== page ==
All of these factors point to Sonichem’s growing potential to make waves in the chemicals industry, and our current crowdfunding initiative is the first step in our plan for the future, as we seek funding to drive our production of green chemicals and reduce society’s reliance on fossil fuels.

Hiring a Project Manager

Project Manager Role

We are looking for an experienced Project Manager to be responsible for leading project management for the design and delivery for our First-Of-A-Kind Commercial Plant (FOAK CP) and projects involving the expansion and development of the Sonichem (previously known as Bio-Sep) Pilot Plant Facility located at Melton Mowbray.

Reporting to the Principal Process Engineer, you will provide the technical leadership for project management and be the focal point for all engineering projects.

Sonichem (previously Bio-Sep) is a clean technology company based in Melton Mowbray, Leicestershire. We have developed a patented sustainable, ultrasonic biorefining technology that transforms woody biomass, the by-product of forestry and agriculture, into high value bio-based chemicals with a wide range of applications. This is a fantastic opportunity to join an organisation with ambitious plans in the sustainable biorefining sector.

Why Sonichem (previously Bio-Sep)

Innovation: Be a part of cutting-edge technology development that is shaping the future of sustainable bio-based chemicals.

Growth Opportunities: Join a team with ambitious plans in the sustainable biorefining sector.

Supportive Environment: Collaborate with an enthusiastic, diverse and skilled team committed to excellence.

Bio-Sep is not just a company; it’s a vision for a greener future. If you are a dynamic, adaptable, analytical thinker with a passion for driving projects to success, we want to hear from you.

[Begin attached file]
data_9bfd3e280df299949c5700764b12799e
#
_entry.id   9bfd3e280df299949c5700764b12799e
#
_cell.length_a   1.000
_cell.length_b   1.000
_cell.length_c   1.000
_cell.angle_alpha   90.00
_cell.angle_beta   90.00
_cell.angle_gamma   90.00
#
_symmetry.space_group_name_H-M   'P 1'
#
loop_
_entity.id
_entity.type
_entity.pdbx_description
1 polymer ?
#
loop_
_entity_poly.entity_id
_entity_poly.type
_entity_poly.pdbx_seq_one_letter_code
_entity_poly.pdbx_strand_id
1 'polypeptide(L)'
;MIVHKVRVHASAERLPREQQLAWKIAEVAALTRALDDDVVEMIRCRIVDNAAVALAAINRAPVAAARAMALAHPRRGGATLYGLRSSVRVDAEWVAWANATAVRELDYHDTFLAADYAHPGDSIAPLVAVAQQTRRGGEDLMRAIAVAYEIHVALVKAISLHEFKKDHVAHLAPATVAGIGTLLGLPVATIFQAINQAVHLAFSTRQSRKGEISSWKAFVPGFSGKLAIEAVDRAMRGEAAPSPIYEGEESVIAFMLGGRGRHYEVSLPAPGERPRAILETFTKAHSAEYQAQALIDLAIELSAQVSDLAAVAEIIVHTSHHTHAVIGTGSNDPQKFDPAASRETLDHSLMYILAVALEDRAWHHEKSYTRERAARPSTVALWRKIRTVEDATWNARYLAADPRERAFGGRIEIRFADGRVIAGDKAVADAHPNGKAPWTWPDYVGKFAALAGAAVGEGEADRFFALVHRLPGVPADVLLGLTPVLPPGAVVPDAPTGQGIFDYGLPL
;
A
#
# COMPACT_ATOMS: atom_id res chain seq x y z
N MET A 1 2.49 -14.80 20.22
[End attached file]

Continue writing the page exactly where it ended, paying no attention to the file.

Key Responsibilities

Work closely with the Principal Process Engineer to ensure the highest calibre of technical and commercial delivery on all projects, and to help and support the Principal Process Engineer as required.

Develop and implement an in-house Engineering Project Management System based on best practices and industry standards.

Develop a project excellence model to ensure consistently excellent project delivery for the company including project management based KPIs.

Act as the focal point and lead with Engineering Contractors, Original Equipment Manufacturers, Engineering Design Contractors and EPCs.

Support the Principal Process Engineer in the pre-feasibilty and concept phase of the FOAK CP and preparation of the documentation suite for tendering the FEED and EPC.

Be the key lead in determining the tender/contract strategy for the EPC contracting award for the FOAK CP including the scoring and evaluation of submitted bids.

Develop, agree and approve the project management strategy with the potential EPC Company for delivery of the FOAK CP. Ensuring the supply chain is fit for purpose, selection of competent and reliable suppliers, elimination of single points of failure and systems are in place to monitor and record supplier performance.